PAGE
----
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Trevor Ringland

Why we must take calculated risks to get sport and life back up and running before some things are lost forever

Trevor Ringland


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On course: preparing for return of golf in NI during Step One

On course: preparing for return of golf in NI during Step One

Philip Magowan / PressEye

On course: preparing for return of golf in NI during Step One

The words we keep hearing in these uncertain times are 'the new normal'. For me, such a phrase requires an inherent acceptance that this virus, and its associated risks, will be with us for some time to come.

The world isn't going back to how it was before so there is little point in us waiting for it to do so. As we digest yesterday's news from Stormont, it is clear that, moving forward, this pandemic will require us, like anything in life, not to do the impossible by eradicating all risk but to assess them instead.

To move forward will require a collective responsibility and an understanding of the importance of the recommendations that we will receive, whether they be around social distancing or protective masks in public areas.

It's imperative that we don't over-burden our health professionals, who are doing everything they can for us, while putting their own lives at risk.

There will be another aspect too, though, in that not everyone is in the same position when it comes to this virus. There are the elderly and those otherwise vulnerable through health conditions who obviously have to be particularly strict when it comes to their precautions and the rest of us have to have the utmost respect for that.

But there's also my own age group - what I would call 'the inbetweeners' - and there's the younger group of those around 45 and under.

I don't believe that there's any sense in treating all those three as the same when it comes to how we proceed, be it in sporting terms or otherwise.

There is an inherent risk to almost everything in life and the coronavirus has been added to an already lengthy list. We have to look at taking sensible precautions but I feel we must also be allowed to take calculated risks.

Obviously, nobody has the right to endanger others, be they the elderly or the health service.

If, for example, a huge crowd of those over 70 wanted to attend an Ulster Rugby match, a Northern Ireland football international or a game in the Ulster Championship, then that of course is something that can't happen - the risk of flooding the health service with new, unnecessary cases would simply be too great.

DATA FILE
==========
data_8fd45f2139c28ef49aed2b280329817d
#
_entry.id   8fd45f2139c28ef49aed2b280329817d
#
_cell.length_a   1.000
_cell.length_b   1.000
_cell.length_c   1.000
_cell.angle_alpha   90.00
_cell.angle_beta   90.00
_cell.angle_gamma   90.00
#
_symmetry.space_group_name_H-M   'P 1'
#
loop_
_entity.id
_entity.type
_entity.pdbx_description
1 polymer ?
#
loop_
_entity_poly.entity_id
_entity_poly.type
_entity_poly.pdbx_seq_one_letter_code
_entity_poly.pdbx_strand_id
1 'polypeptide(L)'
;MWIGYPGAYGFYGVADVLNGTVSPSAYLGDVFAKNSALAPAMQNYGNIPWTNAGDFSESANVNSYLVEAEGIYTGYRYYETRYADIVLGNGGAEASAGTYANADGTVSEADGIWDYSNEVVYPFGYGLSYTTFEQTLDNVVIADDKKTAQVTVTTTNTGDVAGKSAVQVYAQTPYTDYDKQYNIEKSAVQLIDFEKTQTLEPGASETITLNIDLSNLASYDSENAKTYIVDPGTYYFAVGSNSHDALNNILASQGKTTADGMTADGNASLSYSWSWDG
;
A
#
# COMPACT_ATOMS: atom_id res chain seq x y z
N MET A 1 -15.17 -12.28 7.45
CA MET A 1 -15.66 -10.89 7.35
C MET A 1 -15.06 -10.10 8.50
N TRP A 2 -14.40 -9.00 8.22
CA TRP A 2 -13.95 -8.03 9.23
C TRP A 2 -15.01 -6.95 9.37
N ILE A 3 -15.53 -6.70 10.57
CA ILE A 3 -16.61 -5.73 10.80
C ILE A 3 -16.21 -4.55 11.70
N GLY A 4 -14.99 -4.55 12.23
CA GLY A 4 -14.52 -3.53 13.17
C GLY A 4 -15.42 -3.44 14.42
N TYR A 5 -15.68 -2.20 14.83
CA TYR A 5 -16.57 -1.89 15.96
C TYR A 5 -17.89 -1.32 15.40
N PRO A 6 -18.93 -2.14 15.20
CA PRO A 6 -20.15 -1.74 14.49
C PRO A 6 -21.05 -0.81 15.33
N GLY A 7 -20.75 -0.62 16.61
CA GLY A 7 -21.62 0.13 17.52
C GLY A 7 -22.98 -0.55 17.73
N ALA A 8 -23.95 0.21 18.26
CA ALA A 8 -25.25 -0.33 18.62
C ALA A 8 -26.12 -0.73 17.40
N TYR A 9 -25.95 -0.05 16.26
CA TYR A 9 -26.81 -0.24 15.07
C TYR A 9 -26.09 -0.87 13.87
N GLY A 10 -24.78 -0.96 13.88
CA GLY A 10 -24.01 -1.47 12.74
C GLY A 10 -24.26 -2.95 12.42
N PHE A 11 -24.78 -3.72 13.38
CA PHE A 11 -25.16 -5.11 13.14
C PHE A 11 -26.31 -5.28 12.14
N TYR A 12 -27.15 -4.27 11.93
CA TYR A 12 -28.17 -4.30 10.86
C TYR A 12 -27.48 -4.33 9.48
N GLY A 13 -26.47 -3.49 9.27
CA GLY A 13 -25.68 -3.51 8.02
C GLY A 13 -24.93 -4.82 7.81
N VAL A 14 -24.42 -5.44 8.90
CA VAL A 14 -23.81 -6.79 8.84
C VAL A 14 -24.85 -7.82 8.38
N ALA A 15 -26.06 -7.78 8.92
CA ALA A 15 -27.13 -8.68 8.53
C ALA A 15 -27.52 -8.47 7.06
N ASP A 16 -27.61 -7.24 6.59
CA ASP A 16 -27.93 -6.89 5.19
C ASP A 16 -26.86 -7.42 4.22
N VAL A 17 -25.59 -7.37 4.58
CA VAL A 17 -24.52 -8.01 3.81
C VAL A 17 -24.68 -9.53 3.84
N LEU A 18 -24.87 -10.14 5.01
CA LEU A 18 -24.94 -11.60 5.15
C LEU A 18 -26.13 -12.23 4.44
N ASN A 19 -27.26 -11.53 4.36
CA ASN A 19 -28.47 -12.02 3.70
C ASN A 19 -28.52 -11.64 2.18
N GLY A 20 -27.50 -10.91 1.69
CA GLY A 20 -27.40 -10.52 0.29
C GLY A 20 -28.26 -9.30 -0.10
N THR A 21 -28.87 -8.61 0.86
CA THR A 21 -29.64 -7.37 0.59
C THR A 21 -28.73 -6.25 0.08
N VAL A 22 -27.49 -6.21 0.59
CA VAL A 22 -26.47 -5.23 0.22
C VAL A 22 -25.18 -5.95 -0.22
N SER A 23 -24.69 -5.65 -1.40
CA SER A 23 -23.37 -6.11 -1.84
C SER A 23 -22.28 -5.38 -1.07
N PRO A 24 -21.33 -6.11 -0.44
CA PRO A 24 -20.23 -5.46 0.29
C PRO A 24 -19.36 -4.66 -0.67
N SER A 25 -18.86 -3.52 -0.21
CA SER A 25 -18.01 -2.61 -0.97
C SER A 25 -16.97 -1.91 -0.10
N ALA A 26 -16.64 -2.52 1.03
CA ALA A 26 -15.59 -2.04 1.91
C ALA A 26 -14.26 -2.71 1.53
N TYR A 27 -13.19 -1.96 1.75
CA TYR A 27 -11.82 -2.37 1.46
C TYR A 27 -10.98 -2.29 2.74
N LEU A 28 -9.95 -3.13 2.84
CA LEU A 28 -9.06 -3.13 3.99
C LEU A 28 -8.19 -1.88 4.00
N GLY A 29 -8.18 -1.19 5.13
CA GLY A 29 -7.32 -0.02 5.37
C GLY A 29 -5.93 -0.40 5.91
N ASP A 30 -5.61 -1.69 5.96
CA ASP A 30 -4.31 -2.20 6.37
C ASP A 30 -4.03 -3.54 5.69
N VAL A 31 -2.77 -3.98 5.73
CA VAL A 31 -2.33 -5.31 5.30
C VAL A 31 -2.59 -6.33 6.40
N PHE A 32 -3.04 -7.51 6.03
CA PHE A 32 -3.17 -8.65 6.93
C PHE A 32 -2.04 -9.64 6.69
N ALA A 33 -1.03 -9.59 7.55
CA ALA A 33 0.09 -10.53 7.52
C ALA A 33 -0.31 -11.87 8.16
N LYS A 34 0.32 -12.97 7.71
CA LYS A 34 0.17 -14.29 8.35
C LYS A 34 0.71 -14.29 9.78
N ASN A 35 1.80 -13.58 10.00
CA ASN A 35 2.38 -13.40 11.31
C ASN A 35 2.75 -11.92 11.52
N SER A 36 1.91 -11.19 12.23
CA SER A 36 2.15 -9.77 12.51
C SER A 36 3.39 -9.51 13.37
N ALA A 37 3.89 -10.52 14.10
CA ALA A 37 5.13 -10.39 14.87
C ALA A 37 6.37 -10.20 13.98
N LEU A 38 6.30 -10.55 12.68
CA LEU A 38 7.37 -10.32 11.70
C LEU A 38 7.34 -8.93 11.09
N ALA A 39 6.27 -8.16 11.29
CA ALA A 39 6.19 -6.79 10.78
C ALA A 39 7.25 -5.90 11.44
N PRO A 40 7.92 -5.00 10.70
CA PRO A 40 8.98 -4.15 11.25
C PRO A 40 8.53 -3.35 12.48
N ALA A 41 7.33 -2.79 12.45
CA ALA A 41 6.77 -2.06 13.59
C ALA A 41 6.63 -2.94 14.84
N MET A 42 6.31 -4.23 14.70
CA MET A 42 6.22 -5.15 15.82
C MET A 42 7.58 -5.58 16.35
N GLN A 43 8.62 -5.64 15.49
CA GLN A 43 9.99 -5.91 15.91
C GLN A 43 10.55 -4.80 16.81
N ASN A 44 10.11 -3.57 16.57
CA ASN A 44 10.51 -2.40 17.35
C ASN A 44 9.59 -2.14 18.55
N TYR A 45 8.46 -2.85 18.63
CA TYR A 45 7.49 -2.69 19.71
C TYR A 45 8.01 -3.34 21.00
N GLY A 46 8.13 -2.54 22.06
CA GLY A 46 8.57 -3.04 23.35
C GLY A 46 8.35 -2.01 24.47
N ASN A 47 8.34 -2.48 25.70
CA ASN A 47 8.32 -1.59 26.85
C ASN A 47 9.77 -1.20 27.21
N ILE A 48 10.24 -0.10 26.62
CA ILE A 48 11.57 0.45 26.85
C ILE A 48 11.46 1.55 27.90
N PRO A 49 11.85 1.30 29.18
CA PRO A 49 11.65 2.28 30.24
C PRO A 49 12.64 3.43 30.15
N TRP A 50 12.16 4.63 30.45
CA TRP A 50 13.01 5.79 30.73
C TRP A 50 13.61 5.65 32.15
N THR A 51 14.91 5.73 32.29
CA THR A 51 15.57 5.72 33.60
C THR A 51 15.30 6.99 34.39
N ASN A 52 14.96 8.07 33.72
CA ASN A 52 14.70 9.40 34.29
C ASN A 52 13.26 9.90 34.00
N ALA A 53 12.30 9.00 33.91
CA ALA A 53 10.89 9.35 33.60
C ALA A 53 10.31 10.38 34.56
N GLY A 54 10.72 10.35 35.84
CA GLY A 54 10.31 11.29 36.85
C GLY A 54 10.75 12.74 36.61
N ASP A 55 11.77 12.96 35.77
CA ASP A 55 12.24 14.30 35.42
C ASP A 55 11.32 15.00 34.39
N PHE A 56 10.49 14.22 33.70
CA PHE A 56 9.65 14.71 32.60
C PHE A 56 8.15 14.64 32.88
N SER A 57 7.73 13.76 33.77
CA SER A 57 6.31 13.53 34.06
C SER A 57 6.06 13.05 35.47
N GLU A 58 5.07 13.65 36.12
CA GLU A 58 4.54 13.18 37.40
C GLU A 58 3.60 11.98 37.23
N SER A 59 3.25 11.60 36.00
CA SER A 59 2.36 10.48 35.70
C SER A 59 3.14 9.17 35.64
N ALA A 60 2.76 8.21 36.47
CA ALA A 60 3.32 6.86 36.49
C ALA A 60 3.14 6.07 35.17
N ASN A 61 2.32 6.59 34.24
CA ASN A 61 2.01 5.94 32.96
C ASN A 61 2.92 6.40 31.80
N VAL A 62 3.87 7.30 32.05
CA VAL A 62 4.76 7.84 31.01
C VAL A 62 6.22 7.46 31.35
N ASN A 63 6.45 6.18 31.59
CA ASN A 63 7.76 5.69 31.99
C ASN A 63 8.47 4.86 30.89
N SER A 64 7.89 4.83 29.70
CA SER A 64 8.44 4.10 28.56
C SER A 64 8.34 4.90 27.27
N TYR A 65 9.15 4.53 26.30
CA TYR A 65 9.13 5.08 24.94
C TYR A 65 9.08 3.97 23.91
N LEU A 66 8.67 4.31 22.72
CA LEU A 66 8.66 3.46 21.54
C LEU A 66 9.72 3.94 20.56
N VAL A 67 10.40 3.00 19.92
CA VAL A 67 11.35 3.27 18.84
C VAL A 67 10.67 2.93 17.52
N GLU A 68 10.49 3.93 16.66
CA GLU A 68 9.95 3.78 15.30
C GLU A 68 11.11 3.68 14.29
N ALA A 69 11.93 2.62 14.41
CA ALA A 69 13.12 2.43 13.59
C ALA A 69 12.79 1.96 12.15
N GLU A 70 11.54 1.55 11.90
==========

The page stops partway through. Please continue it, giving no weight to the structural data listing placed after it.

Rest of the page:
Could you have a reduced capacity to allow for those in the stadium to adhere to social distancing regulations? Could you draw the crowd only from certain age groups?

But what this virus has shown us so far is that the risk to those in that youngest group, with a few exceptions, is largely minimal.

We have to allow that group to get back to work and back to play with, of course, social distancing rules being adhered to.

In rugby we have a phrase when the ball is at the back of a scrum - "use it or lose it".

For the world we find ourselves in as society battles Covid-19, I'd amend that old adage to "abuse it and lose it".

Let people show they can display the maturity and responsibility to assess risk and live alongside it for you can never remove it. If they fail to do so sensibly, then it becomes a different discussion.

Applying the idea to sport, it's clear that its return will have to involve some level of risk if we are to see it again any time soon.

Golf, for example, has already produced a document regarding how it can operate under sensible restrictions. It has done the work to ensure a framework that reduces risk.

We're told it will return in Step One of Stormont's plan but there's no reason why for the vast majority of us we couldn't be on a course tomorrow observing those guidelines.

Cycling, running, sailing and other individual sports would be the same. Already the risk is minimal and so long as those that need to are fully isolated, the chances of passing it on is significantly reduced again.

When you get into team sports like rugby, ones that would be reserved until Step Five, by and large it's young people who are playing and when it comes to crowds it's a debate for the experts.

Could you have a reduced capacity to allow for those in the stadium to adhere to social distancing regulations? Could you draw the crowd only from certain age groups?

Is it possible to take temperatures at the turnstiles and have supporters wearing masks inside?

Are these things that would work? And if not, why not? These, I feel, are the kind of debates we should now be having in order to challenge the shape of this 'new normal'.

We need to have honest conversations about avoiding the point where we are exercising caution solely for the sake of caution.

While we're talking here about sport, the same principles will apply throughout society, to businesses and to so many different strands of life.

We need as much running as best it can and if we're too slow to allow it, some things may never come back.

Trevor Ringland is a former Ireland and British Lion rugby international, board member of Co-Operation Ireland, President of the Irish Universities Rugby Union, chair of the Peace Players and a practising Belfast solicitor

Belfast Telegraph